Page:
What does it mean to “give thanks?”
Well, it depends. It depends on who, where, when, and how.
If you were around in October 1621 at the Plimouth Plantation, you might have been part of the “First Thanksgiving”. Here, the Native Americans and Pilgrims came together to celebrate the first harvest in the New World.
The settlers had struggled the previous winter due to a lack of supplies and food. Many had starved or became ill and died as a result. Yet, a number survived. Massasoit, leader of the Wampanoag tribe, had given the colonists food to get through their first winter.
After the snow thawed, the Pilgrims gradually learned to live off the land. Squanto, from the Patuxet tribe, taught them how to grow corn and catch eel. After this successful harvest, they threw a three-day feast that included waterfowl, turkey, venison, corn, and various shellfish.
Although such festivities were held intermittently in the years since, Thanksgiving finally became a federal holiday in 1863, thanks to Abraham Lincoln. Since then, Thanksgiving has been celebrated in the U.S. on the fourth Thursday of every November.
Fast Forward to Gratitude Today
While roast turkey, stuffing, and cranberry sauce are staples for the Thanksgiving holiday today, how often do we really practice gratitude?
We complain about this and that. We get agitated when deciding what to wear, if we’re not served right away at a restaurant, and after a store doesn’t stock our favorite brand of coffee. But is it a surprise, given we live in an age of abundance?
When it comes to our everyday needs and wants, we have variety right at our fingertips. We can have any type of food delivered right to our doorstep. Our phones ping notifications on today’s trending news. And if you’re looking for entertainment, just open up your internet browser. While these are all good things, we easily take what we have for granted.
People’s acts of kindness often go unrecognized. In many cases, the recipient fails to say a simple “thanks” or give any acknowledgement. In an everyday quest to get things done, people are consumed by their own lives and forget to take the time to thank others.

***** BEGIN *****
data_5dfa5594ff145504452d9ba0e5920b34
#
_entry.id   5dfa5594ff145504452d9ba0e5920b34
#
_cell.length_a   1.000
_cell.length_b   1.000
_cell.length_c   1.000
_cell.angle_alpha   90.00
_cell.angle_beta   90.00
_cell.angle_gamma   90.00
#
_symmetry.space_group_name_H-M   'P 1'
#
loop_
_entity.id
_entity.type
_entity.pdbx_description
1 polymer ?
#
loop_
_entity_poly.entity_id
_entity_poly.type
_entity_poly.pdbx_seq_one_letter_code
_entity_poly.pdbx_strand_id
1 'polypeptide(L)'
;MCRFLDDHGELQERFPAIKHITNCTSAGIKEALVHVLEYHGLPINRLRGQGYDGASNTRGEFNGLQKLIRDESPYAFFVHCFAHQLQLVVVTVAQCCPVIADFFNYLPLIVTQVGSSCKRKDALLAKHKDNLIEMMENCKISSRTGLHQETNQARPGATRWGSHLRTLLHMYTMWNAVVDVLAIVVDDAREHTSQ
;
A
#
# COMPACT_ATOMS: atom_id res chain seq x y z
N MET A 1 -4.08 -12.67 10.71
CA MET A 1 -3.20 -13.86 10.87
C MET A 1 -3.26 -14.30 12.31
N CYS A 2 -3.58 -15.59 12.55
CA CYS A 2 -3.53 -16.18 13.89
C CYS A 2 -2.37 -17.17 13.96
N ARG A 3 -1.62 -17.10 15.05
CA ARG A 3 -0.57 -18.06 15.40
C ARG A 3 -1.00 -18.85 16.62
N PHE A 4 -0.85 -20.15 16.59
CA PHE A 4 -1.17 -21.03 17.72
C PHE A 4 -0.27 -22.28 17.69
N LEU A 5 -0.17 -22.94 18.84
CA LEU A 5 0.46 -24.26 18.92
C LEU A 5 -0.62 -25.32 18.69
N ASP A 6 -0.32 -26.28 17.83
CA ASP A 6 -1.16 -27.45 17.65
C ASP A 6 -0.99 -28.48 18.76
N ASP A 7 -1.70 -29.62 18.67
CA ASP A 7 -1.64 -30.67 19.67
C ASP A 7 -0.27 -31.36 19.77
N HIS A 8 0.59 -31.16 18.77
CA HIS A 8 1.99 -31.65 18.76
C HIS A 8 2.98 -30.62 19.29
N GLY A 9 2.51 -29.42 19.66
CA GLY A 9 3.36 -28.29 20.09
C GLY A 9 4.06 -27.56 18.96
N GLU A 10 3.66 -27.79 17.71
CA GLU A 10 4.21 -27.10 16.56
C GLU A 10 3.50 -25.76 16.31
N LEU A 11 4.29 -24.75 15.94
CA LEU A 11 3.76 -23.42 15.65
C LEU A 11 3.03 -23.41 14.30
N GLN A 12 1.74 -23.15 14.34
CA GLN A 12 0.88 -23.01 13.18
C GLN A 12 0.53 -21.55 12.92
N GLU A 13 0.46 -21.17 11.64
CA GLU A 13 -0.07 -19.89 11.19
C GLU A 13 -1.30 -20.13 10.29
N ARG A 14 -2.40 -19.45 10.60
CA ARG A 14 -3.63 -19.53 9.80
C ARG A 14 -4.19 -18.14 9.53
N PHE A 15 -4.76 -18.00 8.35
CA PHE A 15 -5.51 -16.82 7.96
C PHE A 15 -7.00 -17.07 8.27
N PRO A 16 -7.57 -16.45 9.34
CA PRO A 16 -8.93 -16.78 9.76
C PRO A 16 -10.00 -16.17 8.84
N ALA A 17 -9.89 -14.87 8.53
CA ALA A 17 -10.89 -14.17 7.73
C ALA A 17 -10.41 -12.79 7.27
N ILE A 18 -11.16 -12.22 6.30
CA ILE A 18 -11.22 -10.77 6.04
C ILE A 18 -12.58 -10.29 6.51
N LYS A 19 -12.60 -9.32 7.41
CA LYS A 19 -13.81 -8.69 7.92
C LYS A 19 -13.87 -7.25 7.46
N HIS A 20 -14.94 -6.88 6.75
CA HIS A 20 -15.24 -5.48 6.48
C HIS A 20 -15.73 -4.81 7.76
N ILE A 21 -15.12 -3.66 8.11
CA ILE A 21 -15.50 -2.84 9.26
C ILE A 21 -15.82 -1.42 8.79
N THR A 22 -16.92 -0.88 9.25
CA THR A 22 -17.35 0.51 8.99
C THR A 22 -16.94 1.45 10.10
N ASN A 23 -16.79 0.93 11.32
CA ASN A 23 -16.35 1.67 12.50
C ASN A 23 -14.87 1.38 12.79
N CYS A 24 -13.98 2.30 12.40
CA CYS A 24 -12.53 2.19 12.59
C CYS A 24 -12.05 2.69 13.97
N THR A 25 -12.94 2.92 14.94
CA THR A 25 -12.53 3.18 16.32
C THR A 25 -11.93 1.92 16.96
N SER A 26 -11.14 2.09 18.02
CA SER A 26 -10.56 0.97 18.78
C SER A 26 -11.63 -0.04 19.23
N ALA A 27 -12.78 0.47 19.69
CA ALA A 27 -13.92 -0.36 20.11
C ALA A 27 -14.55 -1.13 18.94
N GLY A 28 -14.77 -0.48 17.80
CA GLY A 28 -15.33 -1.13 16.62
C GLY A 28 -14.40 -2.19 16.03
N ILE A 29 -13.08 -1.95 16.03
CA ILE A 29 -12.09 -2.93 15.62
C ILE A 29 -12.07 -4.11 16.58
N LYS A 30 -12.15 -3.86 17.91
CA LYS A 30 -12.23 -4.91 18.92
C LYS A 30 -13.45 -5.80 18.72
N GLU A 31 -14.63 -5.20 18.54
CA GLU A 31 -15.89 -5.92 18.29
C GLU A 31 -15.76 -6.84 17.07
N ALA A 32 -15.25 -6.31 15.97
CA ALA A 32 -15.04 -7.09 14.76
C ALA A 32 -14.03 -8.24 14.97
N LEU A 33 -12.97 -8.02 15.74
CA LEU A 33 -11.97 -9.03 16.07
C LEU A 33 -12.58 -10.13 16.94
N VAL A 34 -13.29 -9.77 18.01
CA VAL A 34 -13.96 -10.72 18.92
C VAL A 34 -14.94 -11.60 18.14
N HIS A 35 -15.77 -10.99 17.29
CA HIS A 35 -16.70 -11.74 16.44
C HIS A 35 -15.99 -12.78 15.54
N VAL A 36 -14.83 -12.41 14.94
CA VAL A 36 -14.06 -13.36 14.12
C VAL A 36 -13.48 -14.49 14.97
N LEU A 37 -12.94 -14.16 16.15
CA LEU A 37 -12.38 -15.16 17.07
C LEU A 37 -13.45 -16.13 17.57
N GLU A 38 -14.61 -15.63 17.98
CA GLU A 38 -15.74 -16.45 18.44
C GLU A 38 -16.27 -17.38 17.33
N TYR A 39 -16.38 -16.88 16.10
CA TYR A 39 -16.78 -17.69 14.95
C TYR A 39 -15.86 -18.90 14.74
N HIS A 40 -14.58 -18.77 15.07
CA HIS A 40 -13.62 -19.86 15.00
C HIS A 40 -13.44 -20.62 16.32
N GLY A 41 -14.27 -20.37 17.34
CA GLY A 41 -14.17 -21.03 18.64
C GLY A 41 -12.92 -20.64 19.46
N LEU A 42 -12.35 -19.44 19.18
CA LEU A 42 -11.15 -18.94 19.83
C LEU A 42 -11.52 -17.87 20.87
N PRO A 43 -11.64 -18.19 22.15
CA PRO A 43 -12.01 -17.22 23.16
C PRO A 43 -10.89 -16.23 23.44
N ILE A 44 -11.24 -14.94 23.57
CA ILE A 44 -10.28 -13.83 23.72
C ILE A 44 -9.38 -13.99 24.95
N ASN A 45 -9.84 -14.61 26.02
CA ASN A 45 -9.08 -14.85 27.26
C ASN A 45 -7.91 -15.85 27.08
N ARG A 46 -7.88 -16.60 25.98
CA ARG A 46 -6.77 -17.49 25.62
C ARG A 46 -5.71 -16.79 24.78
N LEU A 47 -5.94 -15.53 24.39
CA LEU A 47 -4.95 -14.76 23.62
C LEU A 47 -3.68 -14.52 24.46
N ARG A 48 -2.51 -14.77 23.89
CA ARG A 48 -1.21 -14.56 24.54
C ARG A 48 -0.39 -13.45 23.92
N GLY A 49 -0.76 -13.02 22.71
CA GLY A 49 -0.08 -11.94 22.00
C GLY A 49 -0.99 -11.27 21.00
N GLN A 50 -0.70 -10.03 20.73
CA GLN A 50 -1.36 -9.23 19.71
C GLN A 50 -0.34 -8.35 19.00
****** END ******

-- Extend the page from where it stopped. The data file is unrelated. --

It seems as if the original intent behind that first Thanksgiving feast has been lost with time.
The Benefits of Gratitude
Both giving and receiving thanks are important. But in order to understand why, we need to see the benefits.
There are three main benefits to being thankful:
1. Strengthening social relationships.
Gratitude can help us befriend others, improve existing relationships, make amends, and recognize others’ good deeds. In romantic relationships, practicing gratitude for the little things can make all the difference. In one study, expressing gratitude towards the partner improved the relationship quality for both people.
Letting someone know that you’re grateful for the person’s actions, or simply for being in your life, can improve your relationship. It doesn’t matter whether the person is a stranger, friend, parent, relative, or whoever. Thanking others breeds positive feelings all around.
2. Improving our personal sense of well-being.
In a study, one group of participants wrote about the things they were grateful for, a second group reflected on the daily things that irritated them, and a third group wrote about their week with neither a positive nor negative slant. 10 weeks later, the grateful group was more optimistic and happier about their lives, while the group that focused on negativity was more likely to visit the doctor.